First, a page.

I am trying to understand transforming random variables into a different distribution. I don't get how this works. Let's say X is normally distributed. We have some function Y = g(X) that transforms X into a variable that is distributed differently.

How would this happen? Unless we square X or something like that, each X would lead to a unique Y, with densities equal to whatever the density of X was. I am not understanding how we could transform X into another distributed random variable, and one that is known.

I'm doing homework and it wants me to transform X to a uniform distribution. Conceptually, I don't understand how this works. Let's say X comes from norm(0, 1). No matter what function g(X) is, I'd imagine Y = g(0) will occur more times than Y = g(5). I'm not understanding what exactly needs to be transformed. Are we trying to transform the density itself - like flatten the density function out?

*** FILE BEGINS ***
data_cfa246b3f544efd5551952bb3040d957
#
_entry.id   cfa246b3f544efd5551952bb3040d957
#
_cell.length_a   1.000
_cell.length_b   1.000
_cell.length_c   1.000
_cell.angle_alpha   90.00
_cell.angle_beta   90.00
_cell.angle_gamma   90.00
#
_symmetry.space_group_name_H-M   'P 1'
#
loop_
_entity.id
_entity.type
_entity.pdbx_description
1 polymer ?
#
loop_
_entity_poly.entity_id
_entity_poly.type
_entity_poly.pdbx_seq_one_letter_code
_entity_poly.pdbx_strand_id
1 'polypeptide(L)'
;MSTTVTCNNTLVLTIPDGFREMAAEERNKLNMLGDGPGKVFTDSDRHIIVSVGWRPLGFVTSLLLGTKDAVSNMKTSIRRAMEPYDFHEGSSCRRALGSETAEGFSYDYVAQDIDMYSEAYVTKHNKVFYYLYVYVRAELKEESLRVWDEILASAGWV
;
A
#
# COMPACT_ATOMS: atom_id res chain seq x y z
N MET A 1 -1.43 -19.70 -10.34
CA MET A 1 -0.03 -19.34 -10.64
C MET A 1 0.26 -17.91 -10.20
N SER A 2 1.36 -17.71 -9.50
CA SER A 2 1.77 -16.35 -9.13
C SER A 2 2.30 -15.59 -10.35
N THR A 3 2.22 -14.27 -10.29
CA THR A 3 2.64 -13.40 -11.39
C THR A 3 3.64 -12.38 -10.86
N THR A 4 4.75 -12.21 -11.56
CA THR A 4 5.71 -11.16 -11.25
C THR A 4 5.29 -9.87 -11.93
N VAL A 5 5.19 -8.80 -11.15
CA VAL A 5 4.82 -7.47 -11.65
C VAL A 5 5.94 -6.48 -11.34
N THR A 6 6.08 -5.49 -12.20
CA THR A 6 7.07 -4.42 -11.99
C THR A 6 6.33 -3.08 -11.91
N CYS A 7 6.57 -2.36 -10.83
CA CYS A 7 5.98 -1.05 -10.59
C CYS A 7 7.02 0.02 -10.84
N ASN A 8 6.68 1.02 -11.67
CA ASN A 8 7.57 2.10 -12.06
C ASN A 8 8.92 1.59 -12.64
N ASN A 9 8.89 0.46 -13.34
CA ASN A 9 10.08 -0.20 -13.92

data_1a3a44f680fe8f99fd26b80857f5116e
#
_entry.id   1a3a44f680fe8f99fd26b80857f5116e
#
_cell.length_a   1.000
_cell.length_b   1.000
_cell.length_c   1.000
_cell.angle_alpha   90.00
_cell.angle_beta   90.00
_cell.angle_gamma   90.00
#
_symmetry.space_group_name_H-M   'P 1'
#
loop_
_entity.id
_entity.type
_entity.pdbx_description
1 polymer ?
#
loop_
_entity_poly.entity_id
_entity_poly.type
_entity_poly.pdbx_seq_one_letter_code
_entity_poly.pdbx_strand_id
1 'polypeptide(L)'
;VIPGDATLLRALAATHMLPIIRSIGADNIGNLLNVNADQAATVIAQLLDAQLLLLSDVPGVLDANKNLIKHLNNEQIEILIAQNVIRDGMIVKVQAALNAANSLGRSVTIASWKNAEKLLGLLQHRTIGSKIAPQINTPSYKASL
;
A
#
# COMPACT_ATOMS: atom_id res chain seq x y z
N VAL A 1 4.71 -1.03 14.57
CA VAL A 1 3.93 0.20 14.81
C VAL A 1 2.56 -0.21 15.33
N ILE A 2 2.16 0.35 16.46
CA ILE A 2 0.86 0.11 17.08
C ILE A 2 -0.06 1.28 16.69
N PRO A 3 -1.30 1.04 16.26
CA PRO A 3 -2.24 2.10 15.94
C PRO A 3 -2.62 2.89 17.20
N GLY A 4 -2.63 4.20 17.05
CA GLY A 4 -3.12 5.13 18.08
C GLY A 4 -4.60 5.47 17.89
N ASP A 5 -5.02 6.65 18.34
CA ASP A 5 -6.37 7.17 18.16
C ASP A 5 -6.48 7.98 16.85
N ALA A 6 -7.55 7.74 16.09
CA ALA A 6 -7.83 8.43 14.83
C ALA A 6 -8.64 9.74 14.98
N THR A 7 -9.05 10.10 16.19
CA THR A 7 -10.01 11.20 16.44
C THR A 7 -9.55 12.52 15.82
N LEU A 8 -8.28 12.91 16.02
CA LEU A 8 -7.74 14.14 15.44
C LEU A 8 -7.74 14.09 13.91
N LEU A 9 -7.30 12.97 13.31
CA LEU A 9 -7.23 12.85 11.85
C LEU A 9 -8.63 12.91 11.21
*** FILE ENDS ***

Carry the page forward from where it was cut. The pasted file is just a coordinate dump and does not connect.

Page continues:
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  • $\begingroup$ If $g(y)=3$ for all $y$'s, would you support that $Y=3$ is Normal? $\endgroup$ – Xi'an Oct 22 at 12:26
  • $\begingroup$ I don't see how that tells me anything about Y $\endgroup$ – confused Oct 22 at 12:31
  • $\begingroup$ @user2974951 I see. We can use the CDF of the random variable, which converts it to a new random variable that exists between 0 and 1. And then somehow we can normalize it? $\endgroup$ – confused Oct 22 at 12:32
  • $\begingroup$ Wow that's crazy, I just simulated it in R and using CDF converts it to uniform - seems like it holds true for any distribution. $\endgroup$ – confused Oct 22 at 12:39